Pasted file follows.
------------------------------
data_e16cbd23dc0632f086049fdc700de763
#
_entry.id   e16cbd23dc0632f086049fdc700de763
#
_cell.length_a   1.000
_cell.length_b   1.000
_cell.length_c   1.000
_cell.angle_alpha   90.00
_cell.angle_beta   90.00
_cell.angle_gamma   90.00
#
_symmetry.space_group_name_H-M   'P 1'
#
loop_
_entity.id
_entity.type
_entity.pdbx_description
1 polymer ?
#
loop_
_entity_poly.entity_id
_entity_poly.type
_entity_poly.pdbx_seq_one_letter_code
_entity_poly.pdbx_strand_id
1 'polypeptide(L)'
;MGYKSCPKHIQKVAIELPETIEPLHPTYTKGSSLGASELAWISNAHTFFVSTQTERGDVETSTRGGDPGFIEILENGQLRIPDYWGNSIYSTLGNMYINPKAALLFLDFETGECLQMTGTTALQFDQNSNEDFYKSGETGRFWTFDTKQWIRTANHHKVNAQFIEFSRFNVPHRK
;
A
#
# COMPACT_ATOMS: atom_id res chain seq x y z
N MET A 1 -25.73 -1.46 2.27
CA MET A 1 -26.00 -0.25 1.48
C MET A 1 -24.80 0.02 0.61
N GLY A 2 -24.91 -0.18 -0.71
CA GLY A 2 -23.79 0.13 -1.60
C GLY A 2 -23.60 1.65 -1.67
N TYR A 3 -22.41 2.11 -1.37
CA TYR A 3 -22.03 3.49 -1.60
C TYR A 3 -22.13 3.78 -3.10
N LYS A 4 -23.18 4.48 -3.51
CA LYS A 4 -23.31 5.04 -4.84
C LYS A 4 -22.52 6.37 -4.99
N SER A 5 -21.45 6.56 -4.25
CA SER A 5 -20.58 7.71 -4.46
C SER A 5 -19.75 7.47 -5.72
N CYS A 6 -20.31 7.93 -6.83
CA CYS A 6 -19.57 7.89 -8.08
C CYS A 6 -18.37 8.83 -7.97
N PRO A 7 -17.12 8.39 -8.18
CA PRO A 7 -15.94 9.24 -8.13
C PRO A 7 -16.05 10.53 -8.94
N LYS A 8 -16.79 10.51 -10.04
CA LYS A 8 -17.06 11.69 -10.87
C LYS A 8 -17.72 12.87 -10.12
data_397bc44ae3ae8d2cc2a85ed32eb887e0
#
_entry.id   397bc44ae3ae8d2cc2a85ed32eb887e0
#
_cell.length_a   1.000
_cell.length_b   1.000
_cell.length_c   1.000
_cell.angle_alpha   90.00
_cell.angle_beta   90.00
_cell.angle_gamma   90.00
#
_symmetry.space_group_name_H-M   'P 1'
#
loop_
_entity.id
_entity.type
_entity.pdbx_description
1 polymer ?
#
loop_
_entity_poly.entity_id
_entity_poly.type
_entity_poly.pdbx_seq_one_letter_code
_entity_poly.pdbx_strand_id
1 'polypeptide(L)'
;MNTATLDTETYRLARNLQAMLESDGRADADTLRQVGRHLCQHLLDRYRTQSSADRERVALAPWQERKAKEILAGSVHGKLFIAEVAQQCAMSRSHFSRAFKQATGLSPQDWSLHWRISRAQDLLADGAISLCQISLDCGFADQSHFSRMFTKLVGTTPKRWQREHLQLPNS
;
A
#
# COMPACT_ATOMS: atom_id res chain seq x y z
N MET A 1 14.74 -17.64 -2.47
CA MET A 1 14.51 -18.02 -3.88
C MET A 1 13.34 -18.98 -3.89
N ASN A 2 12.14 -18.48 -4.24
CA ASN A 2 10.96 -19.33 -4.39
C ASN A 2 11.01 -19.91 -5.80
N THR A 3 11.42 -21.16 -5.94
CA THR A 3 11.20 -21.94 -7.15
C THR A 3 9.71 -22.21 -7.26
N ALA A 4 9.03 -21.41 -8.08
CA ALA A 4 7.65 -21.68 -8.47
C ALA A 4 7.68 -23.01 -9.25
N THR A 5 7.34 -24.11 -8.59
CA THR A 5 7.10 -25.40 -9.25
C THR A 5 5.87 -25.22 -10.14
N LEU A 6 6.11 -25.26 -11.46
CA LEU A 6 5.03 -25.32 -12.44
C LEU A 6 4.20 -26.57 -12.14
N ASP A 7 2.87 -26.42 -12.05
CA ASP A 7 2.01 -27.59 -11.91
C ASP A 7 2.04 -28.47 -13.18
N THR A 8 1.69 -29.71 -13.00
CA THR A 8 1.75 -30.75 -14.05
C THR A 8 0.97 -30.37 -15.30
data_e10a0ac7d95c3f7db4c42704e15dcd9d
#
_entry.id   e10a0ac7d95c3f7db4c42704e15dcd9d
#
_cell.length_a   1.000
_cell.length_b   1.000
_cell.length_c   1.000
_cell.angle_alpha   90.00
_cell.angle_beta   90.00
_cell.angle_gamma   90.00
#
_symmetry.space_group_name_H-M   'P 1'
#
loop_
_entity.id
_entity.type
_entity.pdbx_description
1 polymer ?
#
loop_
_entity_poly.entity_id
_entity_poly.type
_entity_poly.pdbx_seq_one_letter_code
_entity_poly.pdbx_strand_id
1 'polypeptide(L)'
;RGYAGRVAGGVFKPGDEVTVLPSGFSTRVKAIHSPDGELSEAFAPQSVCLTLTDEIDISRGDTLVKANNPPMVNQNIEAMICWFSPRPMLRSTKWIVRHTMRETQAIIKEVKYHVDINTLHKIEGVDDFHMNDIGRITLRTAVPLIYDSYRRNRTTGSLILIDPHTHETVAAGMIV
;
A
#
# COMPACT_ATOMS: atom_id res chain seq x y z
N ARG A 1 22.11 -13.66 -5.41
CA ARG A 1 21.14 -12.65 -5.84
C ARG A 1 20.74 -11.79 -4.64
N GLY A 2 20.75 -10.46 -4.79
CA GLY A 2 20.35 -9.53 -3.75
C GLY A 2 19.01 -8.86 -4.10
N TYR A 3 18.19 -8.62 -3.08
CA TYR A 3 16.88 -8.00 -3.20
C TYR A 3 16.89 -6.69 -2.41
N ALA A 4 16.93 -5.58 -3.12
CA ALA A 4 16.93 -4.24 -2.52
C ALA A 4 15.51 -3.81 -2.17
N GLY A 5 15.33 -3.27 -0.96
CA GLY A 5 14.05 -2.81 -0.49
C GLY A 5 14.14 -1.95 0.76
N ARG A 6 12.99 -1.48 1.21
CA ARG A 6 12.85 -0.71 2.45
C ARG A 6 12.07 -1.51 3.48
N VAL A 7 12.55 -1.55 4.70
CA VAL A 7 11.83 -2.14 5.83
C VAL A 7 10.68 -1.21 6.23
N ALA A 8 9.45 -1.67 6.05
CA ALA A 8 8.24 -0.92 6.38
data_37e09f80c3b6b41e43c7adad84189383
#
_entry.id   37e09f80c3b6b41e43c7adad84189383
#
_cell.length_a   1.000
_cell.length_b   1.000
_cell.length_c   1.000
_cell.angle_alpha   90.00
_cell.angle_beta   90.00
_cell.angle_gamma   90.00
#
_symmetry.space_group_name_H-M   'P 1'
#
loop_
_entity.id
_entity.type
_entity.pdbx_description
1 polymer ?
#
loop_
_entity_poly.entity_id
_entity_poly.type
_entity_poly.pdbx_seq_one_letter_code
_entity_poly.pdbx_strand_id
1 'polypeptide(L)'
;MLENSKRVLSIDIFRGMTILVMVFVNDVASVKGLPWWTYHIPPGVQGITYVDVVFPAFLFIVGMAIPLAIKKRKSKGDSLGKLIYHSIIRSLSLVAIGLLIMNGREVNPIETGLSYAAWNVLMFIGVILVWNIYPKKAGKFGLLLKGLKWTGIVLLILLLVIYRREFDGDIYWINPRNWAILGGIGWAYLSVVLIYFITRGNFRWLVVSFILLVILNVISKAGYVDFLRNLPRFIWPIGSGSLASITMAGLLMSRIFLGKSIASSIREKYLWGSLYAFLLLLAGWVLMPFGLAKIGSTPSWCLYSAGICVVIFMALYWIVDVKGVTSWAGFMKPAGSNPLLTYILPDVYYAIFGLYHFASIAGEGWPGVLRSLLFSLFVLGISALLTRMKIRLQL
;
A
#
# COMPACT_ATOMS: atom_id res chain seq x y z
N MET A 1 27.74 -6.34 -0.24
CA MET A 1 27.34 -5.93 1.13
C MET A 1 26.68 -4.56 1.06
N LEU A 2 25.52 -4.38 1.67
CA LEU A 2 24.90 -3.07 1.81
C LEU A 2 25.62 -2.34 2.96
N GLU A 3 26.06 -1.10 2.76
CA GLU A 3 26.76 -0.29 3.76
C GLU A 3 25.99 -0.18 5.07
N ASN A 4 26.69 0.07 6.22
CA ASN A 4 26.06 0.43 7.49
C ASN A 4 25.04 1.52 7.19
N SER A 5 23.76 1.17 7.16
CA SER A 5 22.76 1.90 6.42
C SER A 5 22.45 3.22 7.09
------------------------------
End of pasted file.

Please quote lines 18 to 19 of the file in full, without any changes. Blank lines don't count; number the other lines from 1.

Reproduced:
1 polymer ?
#